Unable to stand there in front of his men any longer, Rafael abruptly turned and left the room, going down the hall to her bedroom. Pushing the door open, he stepped just inside, then halted as if he'd hit an invisible wall. Her presence was so strong he could almost touch it. The scent of her perfume hung in the air. The television was on, as usual, the voices of the shopping channel hosts so cheerful they reminded him of chirping birds. Her laptop was open, because she never closed it, and though the screen was dark the power light told him it was in sleep mode and would come to life at the touch of a key. The closet door was standing ajar, the light on inside so the jumble of her clothing was clearly visible. Costume jewelry was scattered across the top of the dresser.

Drea was like a magpie, going for the shiny and colorful. She was messy, careless, and childlike in her enthusiasms. She deserved better than to die a brutal death at the hands of men to whom she meant nothing.

His vision clouded, and to his dismay he realized he was getting teary-eyed. He couldn't let anyone see him like this, so he forced himself to walk farther into the room, to look into her bathroom where the vanity was littered with cosmetics and the air was even thicker with her scent, a feminine mixture of perfumed bath gel, scented candles, lotions, and sprays. Drea loved-had loved-all the frills of being a woman.

There was a huge weight on his chest, and an emptiness inside. He could barely breathe under the pressure, and even his heartbeat seem labored, heavy and slow, from his misery. He'd never before felt such pain, as if he would never be free of this ache. She was gone. It wasn't fair; he had realized he loved her only to lose her the very next day. He resented her for being upset with him yesterday, for forcing him to really see her, resented her for the weakness she'd caused in him, resented her for being gone. Damn her-and damn himself, for being such a fool.

DREA WOKE IN the middle of the night, gasping for air, fighting the sheet as if it were a rope twisting around her. She bolted upright, looking wildly around the room. Enough streetlight seeped in around the edges of the curtains that the room wasn't truly dark; if it had been, she might have had heart failure, but as it was she could plainly see that no one was there. She was blessedly alone.

She'd dreamed of the assassin, dreamed he somehow found her here in this motel and got inside the room, and that this time, after he had sex with her, he really was going to kill her. She couldn't see him, but she'd sensed him there in the shadows, watching her. In the weird way of dreams, she knew that as long as she stayed awake he wouldn't be able to do anything, but in spite of her best efforts to keep her eyes open she got sleepier and sleepier until finally she couldn't resist and fell asleep-now, there was something she'd never done before, dreaming about trying to stay awake and falling asleep instead-only to wake with him on top of her, inside her, and with his hands wrapped around her throat.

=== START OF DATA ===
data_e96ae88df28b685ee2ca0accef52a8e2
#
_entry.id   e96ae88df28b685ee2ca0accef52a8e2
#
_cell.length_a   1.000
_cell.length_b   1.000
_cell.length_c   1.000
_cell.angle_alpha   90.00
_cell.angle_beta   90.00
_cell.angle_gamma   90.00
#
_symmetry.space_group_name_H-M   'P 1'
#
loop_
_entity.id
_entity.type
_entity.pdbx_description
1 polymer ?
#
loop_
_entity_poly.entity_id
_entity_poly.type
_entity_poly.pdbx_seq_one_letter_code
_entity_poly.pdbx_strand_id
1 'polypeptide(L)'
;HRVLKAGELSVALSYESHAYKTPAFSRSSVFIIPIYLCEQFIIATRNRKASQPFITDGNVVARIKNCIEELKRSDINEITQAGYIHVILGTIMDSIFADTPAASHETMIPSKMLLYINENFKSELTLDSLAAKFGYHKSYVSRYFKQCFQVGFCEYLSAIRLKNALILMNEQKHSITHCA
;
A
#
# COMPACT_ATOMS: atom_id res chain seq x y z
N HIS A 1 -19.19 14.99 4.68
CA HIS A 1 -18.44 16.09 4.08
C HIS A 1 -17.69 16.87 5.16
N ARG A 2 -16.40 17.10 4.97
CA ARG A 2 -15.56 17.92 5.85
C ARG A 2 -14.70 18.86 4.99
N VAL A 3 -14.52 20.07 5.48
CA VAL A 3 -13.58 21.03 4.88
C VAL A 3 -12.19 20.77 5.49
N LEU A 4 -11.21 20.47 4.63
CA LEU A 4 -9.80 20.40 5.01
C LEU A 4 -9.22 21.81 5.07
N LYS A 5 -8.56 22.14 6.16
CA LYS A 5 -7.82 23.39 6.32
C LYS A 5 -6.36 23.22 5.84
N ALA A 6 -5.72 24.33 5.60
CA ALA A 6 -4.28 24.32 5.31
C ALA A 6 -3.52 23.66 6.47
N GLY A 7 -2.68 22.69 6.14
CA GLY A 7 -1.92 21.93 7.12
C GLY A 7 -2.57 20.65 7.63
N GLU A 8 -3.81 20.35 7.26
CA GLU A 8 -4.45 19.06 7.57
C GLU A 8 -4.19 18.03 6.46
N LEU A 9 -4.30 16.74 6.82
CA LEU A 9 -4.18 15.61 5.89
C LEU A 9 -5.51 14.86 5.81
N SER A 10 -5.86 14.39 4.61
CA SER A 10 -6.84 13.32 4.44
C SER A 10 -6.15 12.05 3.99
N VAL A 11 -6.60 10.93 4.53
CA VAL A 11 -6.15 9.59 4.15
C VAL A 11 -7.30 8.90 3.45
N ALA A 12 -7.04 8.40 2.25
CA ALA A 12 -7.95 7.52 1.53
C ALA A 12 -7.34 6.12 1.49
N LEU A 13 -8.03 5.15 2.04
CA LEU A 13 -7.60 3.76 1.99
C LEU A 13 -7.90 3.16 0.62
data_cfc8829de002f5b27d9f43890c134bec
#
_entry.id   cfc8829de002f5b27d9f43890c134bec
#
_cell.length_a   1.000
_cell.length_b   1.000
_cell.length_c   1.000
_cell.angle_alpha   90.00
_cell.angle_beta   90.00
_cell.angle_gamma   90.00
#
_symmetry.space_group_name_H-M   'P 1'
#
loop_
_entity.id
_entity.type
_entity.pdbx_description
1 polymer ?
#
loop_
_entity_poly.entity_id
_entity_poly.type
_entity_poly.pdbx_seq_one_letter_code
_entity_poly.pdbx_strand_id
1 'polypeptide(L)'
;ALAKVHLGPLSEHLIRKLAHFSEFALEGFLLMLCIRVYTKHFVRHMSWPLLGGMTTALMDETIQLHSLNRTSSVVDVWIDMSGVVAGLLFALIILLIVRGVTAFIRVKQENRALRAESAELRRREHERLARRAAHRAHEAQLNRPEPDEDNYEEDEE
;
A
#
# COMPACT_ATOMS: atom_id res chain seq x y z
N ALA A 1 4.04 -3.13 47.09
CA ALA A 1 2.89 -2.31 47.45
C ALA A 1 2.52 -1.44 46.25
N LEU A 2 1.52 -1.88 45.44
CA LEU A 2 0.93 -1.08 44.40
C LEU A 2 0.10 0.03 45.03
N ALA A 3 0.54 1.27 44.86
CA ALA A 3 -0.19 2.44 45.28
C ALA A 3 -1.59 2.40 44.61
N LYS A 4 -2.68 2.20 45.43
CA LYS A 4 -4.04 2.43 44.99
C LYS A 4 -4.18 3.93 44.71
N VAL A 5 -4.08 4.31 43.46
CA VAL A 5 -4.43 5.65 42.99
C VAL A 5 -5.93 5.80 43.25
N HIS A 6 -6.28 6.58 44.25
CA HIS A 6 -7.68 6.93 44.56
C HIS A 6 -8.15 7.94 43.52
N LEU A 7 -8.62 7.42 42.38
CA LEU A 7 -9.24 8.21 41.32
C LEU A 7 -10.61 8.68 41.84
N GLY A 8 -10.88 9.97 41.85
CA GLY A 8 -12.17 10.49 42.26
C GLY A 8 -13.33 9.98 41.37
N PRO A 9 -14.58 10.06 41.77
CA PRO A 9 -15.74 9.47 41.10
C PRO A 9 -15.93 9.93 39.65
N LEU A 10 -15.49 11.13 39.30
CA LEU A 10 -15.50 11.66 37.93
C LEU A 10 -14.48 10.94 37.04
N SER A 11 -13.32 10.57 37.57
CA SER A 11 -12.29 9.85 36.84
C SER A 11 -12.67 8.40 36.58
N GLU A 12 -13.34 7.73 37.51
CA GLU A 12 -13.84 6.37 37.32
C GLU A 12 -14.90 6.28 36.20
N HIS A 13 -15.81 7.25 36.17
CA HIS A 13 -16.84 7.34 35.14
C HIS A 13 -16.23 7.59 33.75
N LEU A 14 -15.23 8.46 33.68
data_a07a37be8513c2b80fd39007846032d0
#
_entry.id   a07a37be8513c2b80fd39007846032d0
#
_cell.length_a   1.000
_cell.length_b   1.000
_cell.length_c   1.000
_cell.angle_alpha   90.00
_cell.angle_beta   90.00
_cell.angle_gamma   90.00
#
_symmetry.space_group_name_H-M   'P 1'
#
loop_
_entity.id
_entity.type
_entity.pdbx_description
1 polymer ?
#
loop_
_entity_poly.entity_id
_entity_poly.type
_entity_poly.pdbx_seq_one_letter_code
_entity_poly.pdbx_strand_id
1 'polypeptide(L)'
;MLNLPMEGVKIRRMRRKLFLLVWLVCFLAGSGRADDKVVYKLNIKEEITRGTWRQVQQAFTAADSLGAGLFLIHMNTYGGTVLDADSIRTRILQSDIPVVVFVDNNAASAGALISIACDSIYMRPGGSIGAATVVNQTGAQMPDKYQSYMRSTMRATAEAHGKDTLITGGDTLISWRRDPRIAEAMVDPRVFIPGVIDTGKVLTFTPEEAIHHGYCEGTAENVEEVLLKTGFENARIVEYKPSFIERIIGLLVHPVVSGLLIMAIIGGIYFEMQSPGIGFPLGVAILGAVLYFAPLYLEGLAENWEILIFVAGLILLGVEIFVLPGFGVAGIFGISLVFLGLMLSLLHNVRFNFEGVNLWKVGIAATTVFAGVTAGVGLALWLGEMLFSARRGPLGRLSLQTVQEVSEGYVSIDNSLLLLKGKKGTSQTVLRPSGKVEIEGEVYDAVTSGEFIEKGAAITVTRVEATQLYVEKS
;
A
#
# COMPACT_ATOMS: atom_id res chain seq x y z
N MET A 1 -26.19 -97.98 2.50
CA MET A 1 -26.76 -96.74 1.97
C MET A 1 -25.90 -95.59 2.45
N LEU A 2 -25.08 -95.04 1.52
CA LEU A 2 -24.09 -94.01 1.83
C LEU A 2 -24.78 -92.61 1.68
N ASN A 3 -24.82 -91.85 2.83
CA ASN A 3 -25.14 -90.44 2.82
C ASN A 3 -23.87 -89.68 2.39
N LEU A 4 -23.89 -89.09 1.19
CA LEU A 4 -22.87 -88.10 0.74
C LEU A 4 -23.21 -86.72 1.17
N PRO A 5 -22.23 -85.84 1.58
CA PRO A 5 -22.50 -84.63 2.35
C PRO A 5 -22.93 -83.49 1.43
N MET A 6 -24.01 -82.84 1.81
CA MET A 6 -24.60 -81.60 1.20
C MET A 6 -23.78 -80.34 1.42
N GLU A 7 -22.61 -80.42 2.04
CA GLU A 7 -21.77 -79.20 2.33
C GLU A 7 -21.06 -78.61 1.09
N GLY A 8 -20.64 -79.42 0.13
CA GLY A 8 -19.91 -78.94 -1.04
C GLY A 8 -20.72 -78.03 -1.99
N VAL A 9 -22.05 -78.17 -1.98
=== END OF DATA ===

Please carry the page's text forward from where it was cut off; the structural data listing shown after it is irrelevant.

That was when she woke up for real, struggling against a phantom, freezing cold from the panic that held her in its icy grip.

Even dreaming, even knowing he was going to kill her, the feel of his penetration had been so real that she'd been close to climax. Fully awake now, angry and humiliated even though no one knew what a fool she was, Drea got out of bed and went to the sink to get a drink of water.

She flipped on the light and stared at herself in the harsh fluorescent glare. She was naked, because she had no clothes other than the ones she'd had on. She had washed her underwear out by hand, and draped it over a clothes hanger to dry.

Normally she wore pajamas; was the abnormality of sleeping nude what had triggered the nightmare? Because that's what it had been, a nightmare. Even knowing she was alone, she looked behind herself in the mirror, as if expecting him to appear there.

The layout of the room was typical of motels, with the sink and vanity area in an open alcove at the rear of the room, and the toilet and tub/shower in a tiny room by themselves. There was no rear exit, she realized; if she was caught in here, she had no way out. Knowing that made her want to immediately bolt, but common sense kicked in. She was relatively safe here; even if Rafael had found out about his bank account so soon, which would be unbelievably bad luck, and somehow got the security video from the library so he had a current description of her, she had changed cabs often enough, and done enough zigzagging across the city on foot, that it would take time for him to put all of it together and follow her trail.